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Different Levels of Protein Structure
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Dr Praveen Kumar Agrawal is teaching live on Unacademy Plus

Dr Praveen Kumar Agrawal
Ex - Faculty, Allen Kota, 22 Yrs Experience. Author - 17 books Known for best explanation Youtube : biology by pkagrawal

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Ankur Kumar
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  1. COURSE BIOMOLECULES Lesson Various levels of protein structure Dr. Praveen Kumar Agrawal


  2. Structure of proteins Proteins exhibit four types of structures or conformations- primary, secondary, tertiary and quaternary proteins. 1. Primary structure This represents the simple linear arrangement and sequence of amindo acids. It is the order, in which amino acids are held together. It also includes the location of any disulphide bonds (Note Di-sulphide bonds provide extra stability to the proteins molecules). The primary structure or simple linear arrangement of amino acids does not make protein functional. To be functional, a primary structure must attain a specific shape.


  3. 2. Secondary structure When a primary structure acquires a specific conformation it becomes the secondary structure. This specific conformation is obtained by characteristic folding, twisting or coiling of primary structure through hydrogen bonds. (Primary structure determines, where the chain will be folded or bend). Usually secondary structure occurs in two forms- (a) Alpha helix . When the chain is arranged like a coil, it is called or helical structure ( -helix), eg, keratin of hair. The a helix is stabilised by H-bonding. The bends in helix are produced by proline (an amino acid). Some amino acids such as alanine, glutamine, leucine and methionine are more common in helical structure. A helix may also be amphipathic in nature (containing both hydrophobic and hydrophilic ends). A helix has fixed dimensions, which are as follows - o Residues per turn (pitch) 3.6 Distance travelled per turn 0.54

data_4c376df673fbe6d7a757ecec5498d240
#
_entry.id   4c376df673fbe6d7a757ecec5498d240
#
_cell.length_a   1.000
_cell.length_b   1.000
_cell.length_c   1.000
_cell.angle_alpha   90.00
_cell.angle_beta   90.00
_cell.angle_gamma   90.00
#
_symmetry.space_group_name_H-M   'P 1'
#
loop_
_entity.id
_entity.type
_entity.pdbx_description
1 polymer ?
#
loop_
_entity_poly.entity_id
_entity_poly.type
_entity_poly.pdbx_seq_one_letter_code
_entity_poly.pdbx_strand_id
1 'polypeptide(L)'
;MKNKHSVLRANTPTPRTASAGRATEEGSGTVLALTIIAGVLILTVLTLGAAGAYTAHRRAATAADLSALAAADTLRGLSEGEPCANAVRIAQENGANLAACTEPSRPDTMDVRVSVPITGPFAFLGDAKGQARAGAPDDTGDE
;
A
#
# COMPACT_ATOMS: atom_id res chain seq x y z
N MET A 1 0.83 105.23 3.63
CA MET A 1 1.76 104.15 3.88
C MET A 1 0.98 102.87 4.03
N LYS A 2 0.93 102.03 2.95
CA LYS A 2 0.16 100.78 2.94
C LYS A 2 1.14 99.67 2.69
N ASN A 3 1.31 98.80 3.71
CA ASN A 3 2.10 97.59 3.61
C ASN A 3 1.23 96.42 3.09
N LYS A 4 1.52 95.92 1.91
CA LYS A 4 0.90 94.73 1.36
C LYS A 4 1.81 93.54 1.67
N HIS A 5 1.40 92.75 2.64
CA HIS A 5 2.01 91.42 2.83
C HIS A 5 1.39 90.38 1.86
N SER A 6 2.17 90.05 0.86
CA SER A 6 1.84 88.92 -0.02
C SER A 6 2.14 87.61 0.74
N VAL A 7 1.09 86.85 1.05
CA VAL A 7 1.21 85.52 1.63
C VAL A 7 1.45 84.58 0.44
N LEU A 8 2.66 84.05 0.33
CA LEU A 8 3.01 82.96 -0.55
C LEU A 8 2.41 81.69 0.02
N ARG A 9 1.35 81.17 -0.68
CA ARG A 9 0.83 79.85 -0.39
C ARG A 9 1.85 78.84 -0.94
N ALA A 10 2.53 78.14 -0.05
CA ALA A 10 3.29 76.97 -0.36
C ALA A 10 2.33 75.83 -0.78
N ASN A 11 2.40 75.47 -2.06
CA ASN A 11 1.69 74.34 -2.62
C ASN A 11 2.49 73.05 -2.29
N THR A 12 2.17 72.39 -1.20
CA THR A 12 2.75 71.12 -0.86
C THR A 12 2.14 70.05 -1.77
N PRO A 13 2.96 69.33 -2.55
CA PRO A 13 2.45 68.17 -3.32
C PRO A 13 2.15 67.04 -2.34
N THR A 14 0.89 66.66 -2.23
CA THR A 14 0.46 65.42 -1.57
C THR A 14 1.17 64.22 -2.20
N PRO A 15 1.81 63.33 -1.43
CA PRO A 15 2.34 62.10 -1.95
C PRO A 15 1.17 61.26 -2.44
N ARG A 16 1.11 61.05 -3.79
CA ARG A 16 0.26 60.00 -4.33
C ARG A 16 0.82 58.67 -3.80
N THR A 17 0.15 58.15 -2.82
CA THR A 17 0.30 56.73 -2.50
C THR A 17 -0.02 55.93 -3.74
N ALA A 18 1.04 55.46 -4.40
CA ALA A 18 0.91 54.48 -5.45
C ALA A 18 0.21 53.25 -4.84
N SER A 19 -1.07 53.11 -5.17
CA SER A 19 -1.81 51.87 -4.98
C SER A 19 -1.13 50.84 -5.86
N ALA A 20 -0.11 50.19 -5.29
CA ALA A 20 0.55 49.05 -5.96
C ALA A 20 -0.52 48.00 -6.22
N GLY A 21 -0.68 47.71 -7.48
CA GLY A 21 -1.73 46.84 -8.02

4. Polypeptide chain H-bond Alpha helix


  5. (b) Beta pleated sheet When two or more chains of amino acids (polypeptides), are joined together by intramolecular hydrogen bonding, then the structure is called or pleated sheet ( -pleated sheet), e.g., protein, silk fibroin in silk ibres. Two or more chains in a B pleated sheet may be parallel or antiparallel There is more hydrogen bonding in antiparallel structure. Alpha helix Beta pleated sheet It is a coiled structure These are compact molecules It involves usually single polypeptide chain These are parallel or antiparallel sheets These are extended molecules It involves two or more polypeptide chains


  6. 3. Tertiary structure Some complex proteins are not functional, even in secondary structure. These proteins undergo further folding and coiling to attain a functional 3- D conformation. Such a highly folded or coiled structure is called tertiary structure, e.g., Myoglobin. The folding and coiling occurs in such a way, as to hide the non-polar amino acid side chains inside and exposing polar side chains outwardly. . As a result of this, amino acid side chains come closer to each other and confer the functional activity to the protein. It also forms the active sites of enzymes. The extensive coiling and folding in a tertiary structure is due to many kinds of bonds, such as H-bonds, co va lent bonds, disulphide bonds and van der Waals' forces.


  7. The three dimensional structure gives protein a functional ability. . The functional 3 - D form of a protein is called native state. The 3 - D or tertiary con formation of the proteins can be easily altered by change in pH, temperature and chemical sub stances. . Such a protein is said to be denatured and it loses its functional activity. In some cases the original structure of a denatured proteirn can be reobtained by a process called renaturation. However in most of the cases, it is not possible.


  8. 4. Quaternary structure . When two or more polypeptide chains are held together by non covalent forces (mainly H-bonds and ionic bonds), then such a structure is called quaternary structures. Such proteins are called oligomers. The individual polypeptide chains are called monomers or promoters, e.g., Haemoglo bin (respiratory pigment) molecule represents quaternary . structure. It contains two a and two b- chains . (Note - Haemoglobin is a quaternary structure while myoglobin represents only tertiary structure)


  9. Primarystr ucture Lineararran gement ofamincac ids Secondarystructure Ariseswhen primarystru cture isfoldedon it selfandst abilised byH-bonds Alpha helix sheet Tertiarystru cture furthefolded asgest abilised vanderw aalsforcesetc. byH-bonds, disulphidebon ds covalentbo nds Quaternarystructure Ariseswhen twoomore polypeptdes are involvedand form 3-Dconform ation


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